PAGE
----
UPDATE: The ending was not quite what I expected, but in many ways there was a real satisfaction in that.
Medicus and the Disappearing Dancing Girls by Ruth Downie
This one I’ve been reading partly as research into Ancient Rome and into mysteries set in pre-science eras in general. It is the story of a legion physician named Ruso and his newly-acquired slave Tilla in post-conquest Britain. They find themselves caught up in investigating the disappearances of a number of dancing girls from a local bar. Caught up is perhaps too strong a word though. More than halfway through, and I still don’t quite feel like Ruso is really actively investigating anything. I am enjoying the book and the main characters, their interactions and humour, but I am frustrated with it as a mystery. A certain amount of this is forgivable since this is the first of a series and there is a certain amount of world-building and characters and histories to establish, but when our two investigators ask questions at all there never seems to be much on offer and the questions lead to very little new information. There’s no real feeling of progress. With about 30% to go I will finish the book, but it will need to have a very satisfying last hundred pages or so for me to consider reading more of the series.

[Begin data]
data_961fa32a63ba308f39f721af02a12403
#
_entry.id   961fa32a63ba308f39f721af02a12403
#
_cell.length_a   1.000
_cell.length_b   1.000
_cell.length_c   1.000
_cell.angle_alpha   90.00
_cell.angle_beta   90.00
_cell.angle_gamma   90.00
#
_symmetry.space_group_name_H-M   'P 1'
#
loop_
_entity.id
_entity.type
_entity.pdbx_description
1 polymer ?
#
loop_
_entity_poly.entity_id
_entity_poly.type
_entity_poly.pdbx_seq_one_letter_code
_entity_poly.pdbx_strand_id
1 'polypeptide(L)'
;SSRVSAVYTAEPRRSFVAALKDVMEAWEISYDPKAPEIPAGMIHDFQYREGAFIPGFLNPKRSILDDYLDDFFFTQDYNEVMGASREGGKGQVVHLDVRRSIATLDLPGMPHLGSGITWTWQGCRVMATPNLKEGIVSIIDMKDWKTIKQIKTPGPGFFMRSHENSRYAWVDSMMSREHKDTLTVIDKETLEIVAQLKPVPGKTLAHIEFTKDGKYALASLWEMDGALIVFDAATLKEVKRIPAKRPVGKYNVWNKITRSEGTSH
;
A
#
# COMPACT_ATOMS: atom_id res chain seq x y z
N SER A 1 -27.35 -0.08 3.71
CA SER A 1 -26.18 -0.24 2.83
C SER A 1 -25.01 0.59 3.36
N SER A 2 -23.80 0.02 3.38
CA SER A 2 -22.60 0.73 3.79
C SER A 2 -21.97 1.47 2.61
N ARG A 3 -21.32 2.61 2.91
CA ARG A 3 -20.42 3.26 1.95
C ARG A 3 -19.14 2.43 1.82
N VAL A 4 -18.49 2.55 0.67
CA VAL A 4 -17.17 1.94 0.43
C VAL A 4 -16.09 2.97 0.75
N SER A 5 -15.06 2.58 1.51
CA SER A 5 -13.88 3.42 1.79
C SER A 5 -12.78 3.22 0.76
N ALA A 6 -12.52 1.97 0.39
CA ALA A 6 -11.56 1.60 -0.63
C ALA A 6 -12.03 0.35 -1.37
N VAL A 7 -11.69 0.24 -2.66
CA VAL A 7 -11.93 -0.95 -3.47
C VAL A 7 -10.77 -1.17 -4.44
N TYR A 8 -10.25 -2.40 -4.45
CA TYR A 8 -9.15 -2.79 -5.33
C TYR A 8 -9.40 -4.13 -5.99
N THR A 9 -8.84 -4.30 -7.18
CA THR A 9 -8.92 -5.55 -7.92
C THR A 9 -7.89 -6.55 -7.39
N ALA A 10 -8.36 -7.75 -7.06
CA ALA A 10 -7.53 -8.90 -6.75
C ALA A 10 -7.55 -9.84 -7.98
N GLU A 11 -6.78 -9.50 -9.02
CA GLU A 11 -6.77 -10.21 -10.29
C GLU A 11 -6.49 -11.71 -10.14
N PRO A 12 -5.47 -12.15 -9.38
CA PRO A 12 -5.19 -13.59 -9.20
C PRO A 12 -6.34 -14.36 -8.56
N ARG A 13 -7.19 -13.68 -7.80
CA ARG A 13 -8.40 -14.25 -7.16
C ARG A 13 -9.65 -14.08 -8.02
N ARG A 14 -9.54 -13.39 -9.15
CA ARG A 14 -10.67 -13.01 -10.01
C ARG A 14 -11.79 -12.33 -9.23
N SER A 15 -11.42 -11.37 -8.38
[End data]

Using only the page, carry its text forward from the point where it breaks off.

UPDATE: The ending made up (a little) for some of the slowness of getting to the point. I am still not convinced I will go out of my way to read any more in the series.
Other Media I am Consuming
Welcome to Night Vale by Joseph Fink and Jeffery Cranor (Podcast)
I will admit to being late to the party on this one, but it is a hell of a lot of fun. A fictional comedy podcast about a radio show in a North American desert town where all your worst (and weirdest) nightmares are true. Dark and sinister government forces. Mysterious roaming hooded figures in the dog park. A mayoral election between a literal five-headed dragon and the faceless old woman who secretly lives in your home.The dark humour of the writing is perfectly complimented by the dulcet, deep, deadpan delivery of Cecil Baldwin as the radio host. As a way to while away long car drives I cannot recommend this enough.